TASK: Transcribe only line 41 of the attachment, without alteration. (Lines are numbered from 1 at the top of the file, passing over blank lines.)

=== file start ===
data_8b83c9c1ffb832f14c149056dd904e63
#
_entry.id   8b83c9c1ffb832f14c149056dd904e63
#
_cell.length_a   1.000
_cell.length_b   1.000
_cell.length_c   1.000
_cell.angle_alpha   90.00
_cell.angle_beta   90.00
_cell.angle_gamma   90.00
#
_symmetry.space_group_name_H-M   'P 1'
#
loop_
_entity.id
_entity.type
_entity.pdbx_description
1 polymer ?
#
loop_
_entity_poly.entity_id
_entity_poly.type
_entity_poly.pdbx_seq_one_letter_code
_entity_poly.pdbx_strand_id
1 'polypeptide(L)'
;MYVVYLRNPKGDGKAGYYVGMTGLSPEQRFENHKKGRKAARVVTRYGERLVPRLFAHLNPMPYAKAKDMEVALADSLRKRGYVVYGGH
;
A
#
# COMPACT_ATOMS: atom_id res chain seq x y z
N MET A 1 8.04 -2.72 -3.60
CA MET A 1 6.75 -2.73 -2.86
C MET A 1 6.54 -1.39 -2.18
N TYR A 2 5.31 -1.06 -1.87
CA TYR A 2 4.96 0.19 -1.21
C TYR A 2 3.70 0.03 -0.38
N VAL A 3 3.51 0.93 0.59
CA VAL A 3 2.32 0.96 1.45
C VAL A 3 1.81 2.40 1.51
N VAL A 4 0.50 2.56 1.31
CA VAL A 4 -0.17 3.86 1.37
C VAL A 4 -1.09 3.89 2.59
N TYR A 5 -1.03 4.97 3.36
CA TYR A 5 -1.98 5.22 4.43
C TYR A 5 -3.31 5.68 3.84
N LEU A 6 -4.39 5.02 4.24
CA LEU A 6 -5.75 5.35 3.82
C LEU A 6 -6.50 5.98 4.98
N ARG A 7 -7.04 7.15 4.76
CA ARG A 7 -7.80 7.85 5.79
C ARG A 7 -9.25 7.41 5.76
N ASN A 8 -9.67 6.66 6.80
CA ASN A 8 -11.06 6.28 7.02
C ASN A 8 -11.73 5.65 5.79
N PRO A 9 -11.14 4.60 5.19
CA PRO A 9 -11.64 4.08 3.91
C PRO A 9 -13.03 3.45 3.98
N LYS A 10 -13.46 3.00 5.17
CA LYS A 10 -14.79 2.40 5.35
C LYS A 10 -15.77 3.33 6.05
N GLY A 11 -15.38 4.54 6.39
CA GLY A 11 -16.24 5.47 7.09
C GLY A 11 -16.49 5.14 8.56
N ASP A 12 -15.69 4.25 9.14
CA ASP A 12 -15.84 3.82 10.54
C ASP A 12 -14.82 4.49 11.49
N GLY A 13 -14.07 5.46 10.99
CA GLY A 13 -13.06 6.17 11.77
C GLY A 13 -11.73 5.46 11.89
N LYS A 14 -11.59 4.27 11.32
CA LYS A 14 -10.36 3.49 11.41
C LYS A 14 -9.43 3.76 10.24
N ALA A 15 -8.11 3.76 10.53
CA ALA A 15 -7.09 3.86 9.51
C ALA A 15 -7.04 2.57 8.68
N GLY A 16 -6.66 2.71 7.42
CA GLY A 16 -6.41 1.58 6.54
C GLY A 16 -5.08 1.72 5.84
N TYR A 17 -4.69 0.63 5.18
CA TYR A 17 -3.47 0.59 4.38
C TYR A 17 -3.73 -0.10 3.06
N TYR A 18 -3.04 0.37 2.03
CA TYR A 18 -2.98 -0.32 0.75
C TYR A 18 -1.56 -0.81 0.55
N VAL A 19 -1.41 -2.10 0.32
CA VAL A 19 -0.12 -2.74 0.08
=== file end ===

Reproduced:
CA VAL A 4 -0.17 3.86 1.37